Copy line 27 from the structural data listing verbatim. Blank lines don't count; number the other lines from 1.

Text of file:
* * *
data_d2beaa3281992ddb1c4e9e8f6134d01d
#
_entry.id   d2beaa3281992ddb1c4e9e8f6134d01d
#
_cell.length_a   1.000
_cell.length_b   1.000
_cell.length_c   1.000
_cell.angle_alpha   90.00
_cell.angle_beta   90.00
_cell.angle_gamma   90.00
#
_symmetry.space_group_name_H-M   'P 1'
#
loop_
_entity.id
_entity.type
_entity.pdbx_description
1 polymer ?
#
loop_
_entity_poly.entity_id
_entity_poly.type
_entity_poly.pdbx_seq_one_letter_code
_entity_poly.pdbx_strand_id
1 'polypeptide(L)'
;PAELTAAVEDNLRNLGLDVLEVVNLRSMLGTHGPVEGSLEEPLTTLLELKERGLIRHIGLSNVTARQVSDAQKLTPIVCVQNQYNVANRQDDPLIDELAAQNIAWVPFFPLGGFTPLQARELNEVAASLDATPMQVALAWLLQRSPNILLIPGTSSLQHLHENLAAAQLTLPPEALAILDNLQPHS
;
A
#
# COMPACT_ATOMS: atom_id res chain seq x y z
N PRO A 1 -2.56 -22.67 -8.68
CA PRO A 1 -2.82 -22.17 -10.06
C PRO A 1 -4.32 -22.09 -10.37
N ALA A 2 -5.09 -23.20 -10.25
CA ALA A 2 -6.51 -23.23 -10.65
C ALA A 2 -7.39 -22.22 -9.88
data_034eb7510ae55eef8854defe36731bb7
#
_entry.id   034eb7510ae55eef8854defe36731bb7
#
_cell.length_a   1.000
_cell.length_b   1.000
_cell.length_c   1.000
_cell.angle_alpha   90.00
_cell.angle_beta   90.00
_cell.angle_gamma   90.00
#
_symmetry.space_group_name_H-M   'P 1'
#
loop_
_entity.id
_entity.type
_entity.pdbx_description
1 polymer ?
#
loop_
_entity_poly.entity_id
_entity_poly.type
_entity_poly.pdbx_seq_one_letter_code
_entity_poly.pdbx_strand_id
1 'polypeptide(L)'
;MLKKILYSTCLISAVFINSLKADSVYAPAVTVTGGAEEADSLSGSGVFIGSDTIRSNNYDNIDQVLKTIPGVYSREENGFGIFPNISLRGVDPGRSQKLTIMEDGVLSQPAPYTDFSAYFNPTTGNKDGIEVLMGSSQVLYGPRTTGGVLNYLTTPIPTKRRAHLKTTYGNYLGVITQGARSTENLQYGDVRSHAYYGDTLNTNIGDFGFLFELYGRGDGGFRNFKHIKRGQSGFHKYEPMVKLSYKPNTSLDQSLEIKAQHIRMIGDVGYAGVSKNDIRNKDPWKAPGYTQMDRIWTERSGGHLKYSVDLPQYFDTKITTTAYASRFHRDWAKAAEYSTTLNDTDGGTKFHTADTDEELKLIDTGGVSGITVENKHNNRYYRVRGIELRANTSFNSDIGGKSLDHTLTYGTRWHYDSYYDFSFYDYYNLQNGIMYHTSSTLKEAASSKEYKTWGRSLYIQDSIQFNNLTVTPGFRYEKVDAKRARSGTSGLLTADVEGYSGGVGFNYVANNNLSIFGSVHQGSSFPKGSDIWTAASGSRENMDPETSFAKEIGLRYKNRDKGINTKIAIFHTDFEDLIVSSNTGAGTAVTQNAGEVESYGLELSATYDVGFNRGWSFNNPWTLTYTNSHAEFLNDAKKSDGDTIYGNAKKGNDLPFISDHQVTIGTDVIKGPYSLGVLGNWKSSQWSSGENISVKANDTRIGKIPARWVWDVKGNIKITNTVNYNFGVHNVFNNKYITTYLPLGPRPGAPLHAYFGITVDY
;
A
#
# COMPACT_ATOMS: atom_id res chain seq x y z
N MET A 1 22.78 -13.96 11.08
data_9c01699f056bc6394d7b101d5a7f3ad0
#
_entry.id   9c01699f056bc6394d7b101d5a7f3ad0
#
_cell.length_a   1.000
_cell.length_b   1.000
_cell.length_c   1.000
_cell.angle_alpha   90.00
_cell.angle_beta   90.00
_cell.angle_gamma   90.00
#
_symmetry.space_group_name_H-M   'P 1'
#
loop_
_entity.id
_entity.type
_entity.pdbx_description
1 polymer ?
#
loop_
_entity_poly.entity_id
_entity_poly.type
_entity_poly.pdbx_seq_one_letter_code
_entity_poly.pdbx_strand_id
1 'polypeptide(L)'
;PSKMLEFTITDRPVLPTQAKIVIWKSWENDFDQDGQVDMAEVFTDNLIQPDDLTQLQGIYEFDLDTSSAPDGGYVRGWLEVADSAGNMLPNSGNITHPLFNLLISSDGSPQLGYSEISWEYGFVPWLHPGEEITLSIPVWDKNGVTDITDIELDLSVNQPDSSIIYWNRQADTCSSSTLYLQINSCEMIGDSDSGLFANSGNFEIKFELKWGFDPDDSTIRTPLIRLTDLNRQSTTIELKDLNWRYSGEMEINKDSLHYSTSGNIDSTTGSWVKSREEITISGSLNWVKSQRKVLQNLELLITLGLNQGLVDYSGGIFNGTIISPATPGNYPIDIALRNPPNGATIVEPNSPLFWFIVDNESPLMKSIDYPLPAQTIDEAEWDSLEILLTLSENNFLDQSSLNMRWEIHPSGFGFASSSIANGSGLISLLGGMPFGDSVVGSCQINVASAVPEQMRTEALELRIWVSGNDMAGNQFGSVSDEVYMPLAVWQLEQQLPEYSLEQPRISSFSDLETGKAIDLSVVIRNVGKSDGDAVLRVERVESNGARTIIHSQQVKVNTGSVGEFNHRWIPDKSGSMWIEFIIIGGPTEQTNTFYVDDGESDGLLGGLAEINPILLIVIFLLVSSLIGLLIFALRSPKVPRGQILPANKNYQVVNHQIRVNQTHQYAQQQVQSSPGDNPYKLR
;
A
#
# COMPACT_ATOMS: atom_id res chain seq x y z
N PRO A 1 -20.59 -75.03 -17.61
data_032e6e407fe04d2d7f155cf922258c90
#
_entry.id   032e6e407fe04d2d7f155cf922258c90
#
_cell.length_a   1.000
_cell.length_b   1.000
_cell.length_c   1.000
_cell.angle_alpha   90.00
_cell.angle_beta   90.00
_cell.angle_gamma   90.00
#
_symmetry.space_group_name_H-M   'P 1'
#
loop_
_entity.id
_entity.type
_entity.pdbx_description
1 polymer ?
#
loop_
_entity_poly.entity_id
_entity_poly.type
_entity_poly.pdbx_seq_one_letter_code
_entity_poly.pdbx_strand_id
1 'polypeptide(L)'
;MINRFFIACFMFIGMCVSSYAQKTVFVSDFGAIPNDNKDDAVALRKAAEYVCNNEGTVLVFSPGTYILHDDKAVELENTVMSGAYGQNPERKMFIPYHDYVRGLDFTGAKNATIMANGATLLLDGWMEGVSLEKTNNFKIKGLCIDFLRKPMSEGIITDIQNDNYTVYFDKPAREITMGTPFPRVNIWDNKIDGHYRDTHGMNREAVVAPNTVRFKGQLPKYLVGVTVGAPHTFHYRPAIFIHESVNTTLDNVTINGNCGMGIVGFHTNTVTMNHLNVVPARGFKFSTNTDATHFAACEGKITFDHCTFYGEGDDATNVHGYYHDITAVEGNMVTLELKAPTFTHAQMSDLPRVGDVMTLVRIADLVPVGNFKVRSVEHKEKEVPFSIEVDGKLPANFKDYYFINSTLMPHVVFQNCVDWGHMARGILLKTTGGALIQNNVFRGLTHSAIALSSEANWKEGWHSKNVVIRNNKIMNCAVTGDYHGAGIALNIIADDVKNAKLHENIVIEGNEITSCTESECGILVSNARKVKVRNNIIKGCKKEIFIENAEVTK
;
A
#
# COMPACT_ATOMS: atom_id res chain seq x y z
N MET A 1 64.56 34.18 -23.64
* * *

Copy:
;